Sea — the thousand-mile-wide ocean separating New Zealand from Australia — ends here, when it encounters the frigid Southern Ocean, 1,700 miles of open water separating Fiordland from Antarctica. It is here that the territory of New Zealand’s mountain parrot, the kea, overlaps with that of the Fiordland crested penguin. Temperate zone rain forests extend from glaciated summits reaching nearly 10,000 feet down to sea level, where palm trees cohabit with birch and giant ferns. There are no land mammals; no snakes; rare birds with jungle cries and proud plumage; fur seals; giant waterfalls; looking glass

The Kea, Fiordland's mischievous parrot. Photo © Home At First.
The Kea, Fiordland's
mischievous parrot.

lakes; sand flies with teeth, or maybe knives; and rain — sometimes buckets full.

 

 

THE EXPERIENCE —
          The hiking in the Hollyford isn’t hard. The path is excellent — often loamy and soft, but with enough roots and rocks to keep your attention. Following a river downstream to the sea makes getting lost a non-issue. Breaking the journey every 10 miles or so ensures that even inexperienced walkers can manage each day’s march without complaining — unless their boots are not broken in. Carrying a pack is necessary. Three or four days of clothing and camera gear weighs in at 20-40 pounds

 

soaking wet on your back. But you don’t need to carry

Ferns--the national symbol of New Zealand--are found in abundance along the Hollyford Track. Photo © Home At First.
Ferns — the national symbol
of New Zealand — are found
in abundance along the
Hollyford Track.

food, bedding, towels, or shelter. The Hollyford Track company provides all that. Its two huts—Pike River Lodge and Martins Bay Lodge—supply welcome hot showers, twin bunk rooms, and fresh cooked meals that are as creative as they are rustic. (We remember fondly a whitebait quiche we  were served at Martins Bay Lodge. The luncheon was anything but common campfire grub.)
          Guides — young and athletic — come along. Or, rather, they lead and follow, and are often not seen. They seem to serve more as a safety backup and an information service than as intrepid leaders and scouts. Want to talk native flora and fauna? They’re there. Want to go it alone? They’re not. Gotta problem? They’re back. Lonesome? Bored? Well, maybe you’re on the wrong trail.
          The experience doesn’t end at Martins Bay Lodge. After two days on the trail — with one night in each of the lodges — and a jet boat trip to Long Reef on the Tasman, you have options. After visiting Long Reef, you return to Martins Bay Lodge where you board a light plane and fly

 

out of the Hollyford due south to Milford Sound.

 

MAJOR AFTERTHOUGHTS —
          On the third day you fly out from Martins Bay Lodge in a helicopter. The flight is a short but dramatically scenic one over the ridge or along the coast south to Milford, where you board a bus for the overland trip back to Queenstown. Guests with time and money to spare can join a cruise boat for an overnight cruise on the region’s world famous fjord, Milford Sound. The cruise boat provides all meals and cabins with bathrooms, departs late afternoon and returns in the early morning to connect with the bus for Queenstown.

DETAILS AND PRICES —
          Regardless of the trip options selected, all trips begin and end in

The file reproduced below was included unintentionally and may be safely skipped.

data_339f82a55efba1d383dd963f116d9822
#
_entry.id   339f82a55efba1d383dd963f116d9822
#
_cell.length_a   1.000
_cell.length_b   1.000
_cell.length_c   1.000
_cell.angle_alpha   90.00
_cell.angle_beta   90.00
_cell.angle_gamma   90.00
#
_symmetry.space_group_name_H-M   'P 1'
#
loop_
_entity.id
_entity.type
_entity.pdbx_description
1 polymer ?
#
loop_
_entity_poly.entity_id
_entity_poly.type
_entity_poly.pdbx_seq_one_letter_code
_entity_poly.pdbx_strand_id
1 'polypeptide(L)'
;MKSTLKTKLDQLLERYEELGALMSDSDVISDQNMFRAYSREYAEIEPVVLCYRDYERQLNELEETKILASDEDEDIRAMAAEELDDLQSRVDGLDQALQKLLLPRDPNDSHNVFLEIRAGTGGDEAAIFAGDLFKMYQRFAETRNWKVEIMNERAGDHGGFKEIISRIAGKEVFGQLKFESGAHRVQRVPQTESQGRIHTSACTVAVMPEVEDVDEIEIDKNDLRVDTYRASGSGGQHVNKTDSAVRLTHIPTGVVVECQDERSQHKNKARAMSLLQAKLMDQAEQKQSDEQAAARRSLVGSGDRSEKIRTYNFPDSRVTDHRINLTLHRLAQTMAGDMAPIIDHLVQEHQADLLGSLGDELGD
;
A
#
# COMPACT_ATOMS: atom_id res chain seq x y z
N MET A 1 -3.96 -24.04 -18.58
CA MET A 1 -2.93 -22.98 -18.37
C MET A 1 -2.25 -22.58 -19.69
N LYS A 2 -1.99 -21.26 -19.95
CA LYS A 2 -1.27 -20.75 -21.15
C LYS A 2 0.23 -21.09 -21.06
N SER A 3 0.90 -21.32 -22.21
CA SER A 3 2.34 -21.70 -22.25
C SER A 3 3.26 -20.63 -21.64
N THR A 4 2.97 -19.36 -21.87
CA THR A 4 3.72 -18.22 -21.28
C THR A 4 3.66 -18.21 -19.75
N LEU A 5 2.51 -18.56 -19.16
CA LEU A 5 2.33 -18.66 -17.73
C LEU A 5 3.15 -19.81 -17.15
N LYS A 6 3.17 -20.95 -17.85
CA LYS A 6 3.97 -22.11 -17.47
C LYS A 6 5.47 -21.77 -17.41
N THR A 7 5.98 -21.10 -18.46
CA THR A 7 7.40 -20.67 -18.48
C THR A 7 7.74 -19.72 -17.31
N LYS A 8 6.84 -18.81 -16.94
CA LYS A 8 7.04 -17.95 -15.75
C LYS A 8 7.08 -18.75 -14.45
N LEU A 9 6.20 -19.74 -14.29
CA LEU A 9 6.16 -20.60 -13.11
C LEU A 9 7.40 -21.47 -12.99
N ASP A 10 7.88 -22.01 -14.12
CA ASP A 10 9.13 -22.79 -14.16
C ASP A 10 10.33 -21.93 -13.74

Queenstown and Te Anau, with bus transport to the trailhead and back from Milford Sound included in the cost of their trip package. Also included are backpacks and rain ponchos, if desired, and all meals on the trail and at the lodges. Currently, the 3-day trip (walk in, fly out) costs NZ$1,795 per adult. Children 8 through 14 are welcome and receive a 22% discount. The overnight Milford Sound cruise must be pre-reserved as part of the trip and adds nearly NZ$500/adult to the cost of the itinerary.

The way out of the Hollyford for most hikers is via small, fixed-wing aircraft like this Cessna parked at Martins Bay landing strip. Photo © Home At First.
The FORMER way out of the Hollyford for
MOST hikers WAS via small, fixed-wing
aircraft. NOW HELICOPTERS ARE USED TO
HAUL OUT HIKERS FROM MARTIN'S BAY.

 

From October to December Fiordland crested penguins surf the Long Reef beaches at Martins Bay and nest in nearby Hollyford rain forest. Photo credit Gilbert van Reenen - NZ Tourism.
From October to December Fiordland crested
penguins surf the Long Reef beaches at Martins
Bay and nest in nearby Hollyford rain forest.

Photo credit Gilbert van Reenen - NZ Tourism.

WHEN IS THE BEST TIME?
          The walking season lasts from late-October to May. Because group size is limited, advance reservations are important. You may want to come at a specific time: the penguins are at Long Reef through December; seals have young ones during January; February and March is the warmest time, with summer flowers blooming; and autumn weather and flowers makes hiking comfortable and attractive through April. Therefore, book early to be sure to get the reservations

 

you require.

 

MORE INFORMATION —
          Visit the
Hollyford Track guided walk web site for full details, prices, inquiry and booking forms. Book your walk on the Hollyford Track as part of your independent Home At First New Zealand travel itinerary.

Long Reef at Martins Bay: the exit of the
Hollyford River into the Tasman Sea.

Long Reef at Martins Bay: the exit of the Hollyford River into the Tasman Sea. Photo © Home At First.

 


Few natural spaces are as uniquely varied as New Zealand.
Home At First offers lodgings in regions across the length
of New Zealand. Our exclusive "New Zealand Activities
Guide" has hundreds of suggestions for things to see
and do when you travel with
Home At First to
:
NEW ZEALAND.

The HOLLYFORD TRACK and FIORDLAND NATIONAL PARK are easily reached
from Home At First’s lodgings in QUEENSTOWN & FIORDLAND.

QUEENSTOWN & FIORDLAND are easily reached in NEW ZEALAND.

NEW ZEALAND is easily reached from Home At First.

ASK TO SPEAK WITH A HOME AT FIRST "NEW ZEALAND SPECIALIST"
TRAVEL CONSULTANT CERTIFIED BY THE NEW ZEALAND TOURISM BOARD.